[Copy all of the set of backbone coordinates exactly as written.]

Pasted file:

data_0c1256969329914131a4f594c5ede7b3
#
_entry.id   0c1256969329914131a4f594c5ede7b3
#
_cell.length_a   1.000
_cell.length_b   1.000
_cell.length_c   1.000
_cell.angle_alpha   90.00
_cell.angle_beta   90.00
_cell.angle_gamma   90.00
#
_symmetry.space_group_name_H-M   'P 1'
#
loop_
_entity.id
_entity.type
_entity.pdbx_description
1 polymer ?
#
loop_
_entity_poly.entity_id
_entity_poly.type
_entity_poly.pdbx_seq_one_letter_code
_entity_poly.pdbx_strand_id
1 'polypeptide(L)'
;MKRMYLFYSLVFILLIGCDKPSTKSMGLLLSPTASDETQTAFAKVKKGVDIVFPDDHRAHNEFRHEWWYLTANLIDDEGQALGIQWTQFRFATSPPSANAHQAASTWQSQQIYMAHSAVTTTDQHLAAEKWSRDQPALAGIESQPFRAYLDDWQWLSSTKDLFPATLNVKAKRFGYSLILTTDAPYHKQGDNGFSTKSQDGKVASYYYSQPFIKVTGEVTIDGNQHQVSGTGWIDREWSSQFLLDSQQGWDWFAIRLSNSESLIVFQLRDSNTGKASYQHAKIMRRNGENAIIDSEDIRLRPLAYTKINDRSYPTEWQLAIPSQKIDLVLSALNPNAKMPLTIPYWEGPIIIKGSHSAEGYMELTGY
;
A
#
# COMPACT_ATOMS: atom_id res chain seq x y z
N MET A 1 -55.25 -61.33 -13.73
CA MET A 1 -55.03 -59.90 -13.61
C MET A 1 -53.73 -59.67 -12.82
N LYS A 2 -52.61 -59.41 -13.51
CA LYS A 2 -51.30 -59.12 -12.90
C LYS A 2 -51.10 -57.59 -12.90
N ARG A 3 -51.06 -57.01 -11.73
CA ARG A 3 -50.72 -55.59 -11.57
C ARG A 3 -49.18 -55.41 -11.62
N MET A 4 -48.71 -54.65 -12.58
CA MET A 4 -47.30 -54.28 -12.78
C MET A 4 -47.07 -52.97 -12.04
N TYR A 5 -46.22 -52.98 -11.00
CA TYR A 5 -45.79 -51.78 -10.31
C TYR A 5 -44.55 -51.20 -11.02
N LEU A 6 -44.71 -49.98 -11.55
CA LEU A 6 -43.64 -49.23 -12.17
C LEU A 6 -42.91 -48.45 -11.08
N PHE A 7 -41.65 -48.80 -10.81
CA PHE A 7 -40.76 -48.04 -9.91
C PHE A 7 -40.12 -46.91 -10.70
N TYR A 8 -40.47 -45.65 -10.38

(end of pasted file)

data_0c1256969329914131a4f594c5ede7b3
#
_entry.id   0c1256969329914131a4f594c5ede7b3
#
_cell.length_a   1.000
_cell.length_b   1.000
_cell.length_c   1.000
_cell.angle_alpha   90.00
_cell.angle_beta   90.00
_cell.angle_gamma   90.00
#
_symmetry.space_group_name_H-M   'P 1'
#
loop_
_entity.id
_entity.type
_entity.pdbx_description
1 polymer ?
#
loop_
_entity_poly.entity_id
_entity_poly.type
_entity_poly.pdbx_seq_one_letter_code
_entity_poly.pdbx_strand_id
1 'polypeptide(L)'
;MKRMYLFYSLVFILLIGCDKPSTKSMGLLLSPTASDETQTAFAKVKKGVDIVFPDDHRAHNEFRHEWWYLTANLIDDEGQALGIQWTQFRFATSPPSANAHQAASTWQSQQIYMAHSAVTTTDQHLAAEKWSRDQPALAGIESQPFRAYLDDWQWLSSTKDLFPATLNVKAKRFGYSLILTTDAPYHKQGDNGFSTKSQDGKVASYYYSQPFIKVTGEVTIDGNQHQVSGTGWIDREWSSQFLLDSQQGWDWFAIRLSNSESLIVFQLRDSNTGKASYQHAKIMRRNGENAIIDSEDIRLRPLAYTKINDRSYPTEWQLAIPSQKIDLVLSALNPNAKMPLTIPYWEGPIIIKGSHSAEGYMELTGY
;
A
#
# COMPACT_ATOMS: atom_id res chain seq x y z
N MET A 1 -55.25 -61.33 -13.73
CA MET A 1 -55.03 -59.90 -13.61
C MET A 1 -53.73 -59.67 -12.82
N LYS A 2 -52.61 -59.41 -13.51
CA LYS A 2 -51.30 -59.12 -12.90
C LYS A 2 -51.10 -57.59 -12.90
N ARG A 3 -51.06 -57.01 -11.73
CA ARG A 3 -50.72 -55.59 -11.57
C ARG A 3 -49.18 -55.41 -11.62
N MET A 4 -48.71 -54.65 -12.58
CA MET A 4 -47.30 -54.28 -12.78
C MET A 4 -47.07 -52.97 -12.04
N TYR A 5 -46.22 -52.98 -11.00
CA TYR A 5 -45.79 -51.78 -10.31
C TYR A 5 -44.55 -51.20 -11.02
N LEU A 6 -44.71 -49.98 -11.55
CA LEU A 6 -43.64 -49.23 -12.17
C LEU A 6 -42.91 -48.45 -11.08
N PHE A 7 -41.65 -48.80 -10.81
CA PHE A 7 -40.76 -48.04 -9.91
C PHE A 7 -40.12 -46.91 -10.70
N TYR A 8 -40.47 -45.65 -10.38